The Durham Showcase, established in 2015, is an annual celebration of eight Durham University finalists who wish to enter into the drama industry as actors. The showcase, typically made up of monologues and duologues, has both Durham and London performances, to which agents and industry professionals are invited, as well as the cast and production team’s friends and families. Previous Showcase alumni include Hannah Azuonye, who was signed by Waring and Mckenna in 2016 and has since appeared in Girl from the North Country at the Noel Coward Theatre, Ellie Gauge and Sophie McQuillan, two of the three founders of Showcase, who set up a theatre company called Poor Michelle, and Suzy Hawes, producer of last year’s showcase and now working at the National Theatre. Several other individuals have been signed by various agencies and/ or have jobs in the creative industry.
The 2018 troupe consists of: Luke Maskell, 2017-18 President of the Durham Revue, and well-known for his comedic acting and stand-up throughout his three years at Durham; Steph Sarratt, who has twice represented Durham at the National Student Drama Festival in Swallow and Grounded respectively; Owen Sparkes, 2016-17 President of Castle Theatre Company and most well-known for a stunning performance in Cock in 2015; Rebecca Cadman, noted for her incredible acting talent in Sightline Productions’ Lela & Co earlier this year; Adam Evans, a versatile performer who has impressed audiences with his performances in Eight last year and BU21 this year; Rosalie Minnitt, Revue member and part of the cast of the Palatinate Award-winning 5 Lesbians Eating A Quiche; Theodore Holt-Bailey, current President of Castle Theatre Company and recognised for his performances in Hamlet in 2016, and Cabaret this year, and finally Millie Davies, DULOG’s Treasurer, who has performed in almost every DULOG musical since she arrived in Durham, and the only member of the troupe to be performing a song in Showcase, in addition to a monologue and a duologue.
This year, Showcase is being directed by Sophie Wright, whose DST directing credits include The Bloody Chamber (2017), Lemons Lemons Lemons Lemons Lemons (2017), The Normal Heart (2017), and Picnic at Hanging Rock (2017). She was also coordinator of both the Durham Drama Festival 2018 and the Durham Festival of the Arts Black Box venue. First Night’s editor, Lucy Knight, spoke to Sophie and found out a bit more about how the process has been.
She commented that ‘something that we’re trying to keep in mind this year is that Showcase is a work in progress.’ As the showcase has only been running for four years, it is still gaining clout, and previous production teams have perhaps been a little too ambitious in the calibre of agents and professionals invited to the show. This year, Wright tells us that ‘we’re focussing on smaller boutique agencies and people with whom Durham already has a connection’.
Wright also said ‘it’s not just about exposure, it’s also about the process’, adding that ‘the troupe’s journey and progress throughout the rehearsals will hopefully have given them a taste of the industry.’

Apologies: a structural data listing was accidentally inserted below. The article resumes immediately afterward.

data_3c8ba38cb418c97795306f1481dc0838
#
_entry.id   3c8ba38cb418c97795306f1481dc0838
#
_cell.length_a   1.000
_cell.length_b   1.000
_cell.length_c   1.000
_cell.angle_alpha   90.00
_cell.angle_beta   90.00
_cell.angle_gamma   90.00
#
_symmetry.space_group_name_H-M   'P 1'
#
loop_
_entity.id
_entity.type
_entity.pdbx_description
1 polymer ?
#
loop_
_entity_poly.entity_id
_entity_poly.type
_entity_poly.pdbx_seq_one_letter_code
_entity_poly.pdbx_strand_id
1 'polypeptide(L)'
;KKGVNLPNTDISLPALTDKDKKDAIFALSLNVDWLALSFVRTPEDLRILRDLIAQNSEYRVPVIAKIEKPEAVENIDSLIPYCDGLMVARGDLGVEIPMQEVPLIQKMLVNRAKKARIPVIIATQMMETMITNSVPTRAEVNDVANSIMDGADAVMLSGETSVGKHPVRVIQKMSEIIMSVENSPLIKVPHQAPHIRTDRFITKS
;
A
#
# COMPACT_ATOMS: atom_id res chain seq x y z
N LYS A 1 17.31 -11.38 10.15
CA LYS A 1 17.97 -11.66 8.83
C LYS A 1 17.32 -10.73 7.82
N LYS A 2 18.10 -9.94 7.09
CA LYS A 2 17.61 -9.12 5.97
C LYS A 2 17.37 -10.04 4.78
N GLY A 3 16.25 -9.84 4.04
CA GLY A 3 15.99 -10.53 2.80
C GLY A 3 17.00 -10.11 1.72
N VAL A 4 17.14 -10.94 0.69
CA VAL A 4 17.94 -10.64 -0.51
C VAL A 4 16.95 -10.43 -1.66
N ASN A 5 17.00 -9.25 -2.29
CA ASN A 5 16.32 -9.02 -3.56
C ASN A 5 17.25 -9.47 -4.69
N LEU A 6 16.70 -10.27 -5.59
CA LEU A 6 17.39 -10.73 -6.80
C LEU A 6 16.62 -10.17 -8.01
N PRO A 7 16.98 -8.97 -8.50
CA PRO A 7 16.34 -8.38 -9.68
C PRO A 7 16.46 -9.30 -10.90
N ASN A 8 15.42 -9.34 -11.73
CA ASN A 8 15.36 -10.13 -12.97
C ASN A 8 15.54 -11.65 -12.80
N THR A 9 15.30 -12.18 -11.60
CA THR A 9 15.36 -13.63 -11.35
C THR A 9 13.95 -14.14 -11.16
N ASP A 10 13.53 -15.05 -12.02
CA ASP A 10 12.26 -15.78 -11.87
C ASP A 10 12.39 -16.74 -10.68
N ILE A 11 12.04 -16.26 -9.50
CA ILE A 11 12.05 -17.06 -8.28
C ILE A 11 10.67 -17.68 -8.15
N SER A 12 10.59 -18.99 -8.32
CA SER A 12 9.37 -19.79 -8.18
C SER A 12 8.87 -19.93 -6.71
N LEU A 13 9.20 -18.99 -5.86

As for her own experience of the creative process, she comments: ‘I love picking apart pieces on a small scale’, but that Showcase ‘is for the troupe – it’s not for me.’ Having said that, she does admit that to be ableto ‘facilitate’ their development has been immensely rewarding.
In addition to Wright’s direction, the troupe have received support from creative assistants Rosie Dart and Claire Simonis, who Wright says have been ‘invaluable’, and have had the opportunity to take part in several workshops, including professional-led sessions by Complicité and Fay Beck. Issie Osborne has also acted as Musical Director for Millie Davies’ sung piece, and led the whole troupe in a breathing exercise workshop, requested by a troupe member. It would seem that the whole process has been truly collaborative, and Wright expresses that every member of the cast and creative team are excited about how the pieces are coming together.
As for the pieces themselves, Wright tells us to expect some Shakespeare pieces, and extracts from Fleabag, Motortown, The Pass, and Polar Bear, amongst others. All the cast and creative team have been involved in sourcing various pieces. Wright said: ‘It’s been fascinating seeing [the troupe] do stuff outside their comfort zone’, although of course they have had to stick to pieces within their casting. She has particularly enjoyed working with Luke Maskell and seeing him do something ‘slightly more serious’, rather than the comedy we have come to expect from him, and Millie Davies, who has never done a straight play before, only musicals. Wright has relished the task of ‘giving her the tools’ to successfully and confidently perform a monologue.
Whilst Wright admits that ‘trying to manage everyone’s time’ in the post-exams mayhem has been tough, but she is pleased with what they have managed to create. Certainly, this performance promises to show off some of Durham’s best acting talent, and hopefully it will act as a propeller into careers in the industry.
The Durham Showcase will be performed in The Assembly Rooms Theatre on the 25th June at 7:30pm, and at the Tristan Bates Theatre, London, on the 4th July, 1pm.
Photographs: Samuel Kirkman